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Effects of etomidate on complications related to intubation and on mortality in septic shock patients treated with hydrocortisone: a propensity score analysis

Boris Jung1, Noemie Clavieras1, Stephanie Nougaret2, Nicolas Molinari3, Antoine Roquilly4, Moussa Cisse1, Julie Carr1, Gerald Chanques1, Karim Asehnoune4 and Samir Jaber1*

Author Affiliations

1 Intensive Care Unit, Department of Anaesthesia and Critical Care, Saint Eloi Teaching Hospital and Institut National de la Santé et de la Recherche Médicale Unit 1046 (INSERM U-1046), Montpellier 1 University, 80 avenue Augustin Fliche, F-34295 Montpellier, Cedex 5, France

2 Department of Abdominal Imaging, Saint Eloi Teaching Hospital, Montpellier 1 University, 80 avenue Augustin Fliche, F-34295 Montpellier, Cedex 5, France

3 Department of Medical Statistics, Arnaud de Villeneuve Teaching Hospital, Montpellier 1 University, 80 avenue Augustin Fliche, F-34295 Montpellier, Cedex 5, France

4 Department of Anesthesiology and Intensive Care Medicine, Hôtel Dieu Teaching Hospital, Nantes University, 1 place Alexis-Ricordeau, 44093 Nantes cedex 1, France

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Critical Care 2012, 16:R224  doi:10.1186/cc11871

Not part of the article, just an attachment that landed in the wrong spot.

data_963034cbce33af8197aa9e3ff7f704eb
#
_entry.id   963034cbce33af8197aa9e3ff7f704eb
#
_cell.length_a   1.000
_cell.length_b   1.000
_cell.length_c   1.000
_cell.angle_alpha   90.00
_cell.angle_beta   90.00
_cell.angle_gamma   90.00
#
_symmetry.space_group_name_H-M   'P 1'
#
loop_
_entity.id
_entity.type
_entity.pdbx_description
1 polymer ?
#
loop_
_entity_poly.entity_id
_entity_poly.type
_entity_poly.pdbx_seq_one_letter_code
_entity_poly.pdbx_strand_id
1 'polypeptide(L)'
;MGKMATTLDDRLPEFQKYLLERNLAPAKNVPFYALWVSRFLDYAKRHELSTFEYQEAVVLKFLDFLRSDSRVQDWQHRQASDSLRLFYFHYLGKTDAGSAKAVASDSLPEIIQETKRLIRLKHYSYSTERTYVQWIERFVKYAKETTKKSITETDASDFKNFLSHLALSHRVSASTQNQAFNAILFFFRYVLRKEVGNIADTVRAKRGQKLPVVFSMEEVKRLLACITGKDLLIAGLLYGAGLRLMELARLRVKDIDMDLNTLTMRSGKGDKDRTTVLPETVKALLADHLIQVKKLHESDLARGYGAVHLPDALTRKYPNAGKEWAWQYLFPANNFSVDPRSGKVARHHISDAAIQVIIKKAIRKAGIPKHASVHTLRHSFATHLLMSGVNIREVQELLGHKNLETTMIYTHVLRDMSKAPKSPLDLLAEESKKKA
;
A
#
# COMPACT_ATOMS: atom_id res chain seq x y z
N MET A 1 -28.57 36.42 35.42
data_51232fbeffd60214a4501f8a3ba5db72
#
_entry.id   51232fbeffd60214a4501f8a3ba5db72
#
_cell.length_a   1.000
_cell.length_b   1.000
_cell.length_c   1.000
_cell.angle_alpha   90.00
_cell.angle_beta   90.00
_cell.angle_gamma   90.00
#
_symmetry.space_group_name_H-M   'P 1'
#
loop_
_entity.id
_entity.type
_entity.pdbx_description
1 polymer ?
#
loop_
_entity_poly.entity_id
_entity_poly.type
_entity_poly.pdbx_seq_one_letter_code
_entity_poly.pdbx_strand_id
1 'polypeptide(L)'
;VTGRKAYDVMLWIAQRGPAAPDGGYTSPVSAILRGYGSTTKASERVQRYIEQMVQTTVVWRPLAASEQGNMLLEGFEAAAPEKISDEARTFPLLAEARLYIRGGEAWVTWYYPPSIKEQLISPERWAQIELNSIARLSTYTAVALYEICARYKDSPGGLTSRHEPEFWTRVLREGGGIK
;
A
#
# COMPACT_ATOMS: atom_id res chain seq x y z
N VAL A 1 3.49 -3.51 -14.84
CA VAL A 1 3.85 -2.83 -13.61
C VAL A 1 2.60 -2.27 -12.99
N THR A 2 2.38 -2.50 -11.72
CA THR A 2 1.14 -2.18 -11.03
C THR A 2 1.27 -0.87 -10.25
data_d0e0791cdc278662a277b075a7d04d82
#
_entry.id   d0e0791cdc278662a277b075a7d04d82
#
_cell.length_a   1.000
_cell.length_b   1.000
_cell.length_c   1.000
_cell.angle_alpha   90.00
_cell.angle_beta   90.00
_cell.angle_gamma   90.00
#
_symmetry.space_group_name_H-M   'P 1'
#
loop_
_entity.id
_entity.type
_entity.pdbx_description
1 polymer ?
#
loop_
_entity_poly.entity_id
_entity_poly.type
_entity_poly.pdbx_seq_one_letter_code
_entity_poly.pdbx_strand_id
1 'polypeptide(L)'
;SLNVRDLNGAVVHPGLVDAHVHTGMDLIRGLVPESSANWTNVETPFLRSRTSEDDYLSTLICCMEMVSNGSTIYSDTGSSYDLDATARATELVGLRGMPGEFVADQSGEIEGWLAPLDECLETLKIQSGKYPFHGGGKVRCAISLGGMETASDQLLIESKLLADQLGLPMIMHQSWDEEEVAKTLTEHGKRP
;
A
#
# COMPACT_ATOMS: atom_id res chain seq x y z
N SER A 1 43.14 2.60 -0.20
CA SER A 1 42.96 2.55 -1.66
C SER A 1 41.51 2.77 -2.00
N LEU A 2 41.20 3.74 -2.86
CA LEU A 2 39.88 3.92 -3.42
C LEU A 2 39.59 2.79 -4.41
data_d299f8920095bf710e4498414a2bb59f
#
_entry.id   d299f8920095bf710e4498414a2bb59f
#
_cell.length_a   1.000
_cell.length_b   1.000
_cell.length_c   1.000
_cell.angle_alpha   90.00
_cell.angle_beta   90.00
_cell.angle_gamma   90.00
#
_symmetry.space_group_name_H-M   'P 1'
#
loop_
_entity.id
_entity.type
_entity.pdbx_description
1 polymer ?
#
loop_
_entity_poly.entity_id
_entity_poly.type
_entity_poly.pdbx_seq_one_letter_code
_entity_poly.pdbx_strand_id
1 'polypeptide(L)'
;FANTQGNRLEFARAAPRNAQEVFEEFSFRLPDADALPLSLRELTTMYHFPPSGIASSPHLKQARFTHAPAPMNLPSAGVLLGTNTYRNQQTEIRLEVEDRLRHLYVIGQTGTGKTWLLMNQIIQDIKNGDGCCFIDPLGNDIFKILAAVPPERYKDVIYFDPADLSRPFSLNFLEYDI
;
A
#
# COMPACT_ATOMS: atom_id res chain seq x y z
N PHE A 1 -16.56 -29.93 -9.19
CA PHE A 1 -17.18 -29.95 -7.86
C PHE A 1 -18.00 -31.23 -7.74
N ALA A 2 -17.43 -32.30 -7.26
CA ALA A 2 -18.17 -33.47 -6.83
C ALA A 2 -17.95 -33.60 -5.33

Published: 21 November 2012



Endotracheal intubation in the ICU is associated with a high incidence of complications. Etomidate use is debated in septic shock because it increases the risk of critical illness-related corticosteroid insufficiency, which may impact outcome. We hypothesized that hydrocortisone, administered in all septic shock cases in our ICU, may counteract some negative effects of etomidate.

The aim of our study was to compare septic shock patients who received etomidate versus another induction drug both for short-term safety and for long-term outcomes.


A single-center observational study was carried out in septic shock patients, treated with hydrocortisone and intubated within the first 48 hours of septic shock. Co-primary end points were life-threatening complications incidence occurring within the first hour after intubation and mortality during the ICU stay. Statistical analyses included unmatched and matched cohorts using a propensity score analysis. P < 0.05 was considered significant.


Sixty patients in the etomidate cohort and 42 patients in the non-etomidate cohort were included. Critical illness-related corticosteroid insufficiency was 79% in the etomidate cohort and 52% in the non-etomidate cohort (P = 0.01). After intubation, life-threatening complications occurred in 36% of the patients whatever the cohort. After adjustment with propensity score analysis, etomidate was a protective factor for death in the ICU both in unmatched (hazard ratio, 0.33 (0.15 to 0.75); P < 0.01)) and matched cohorts (hazard ratio, 0.33 (0.112 to 0.988); P = 0.04).


In septic shock patients treated with hydrocortisone, etomidate did not decrease life-threatening complications following intubation, but when associated with hydrocortisone it also did not impair outcome.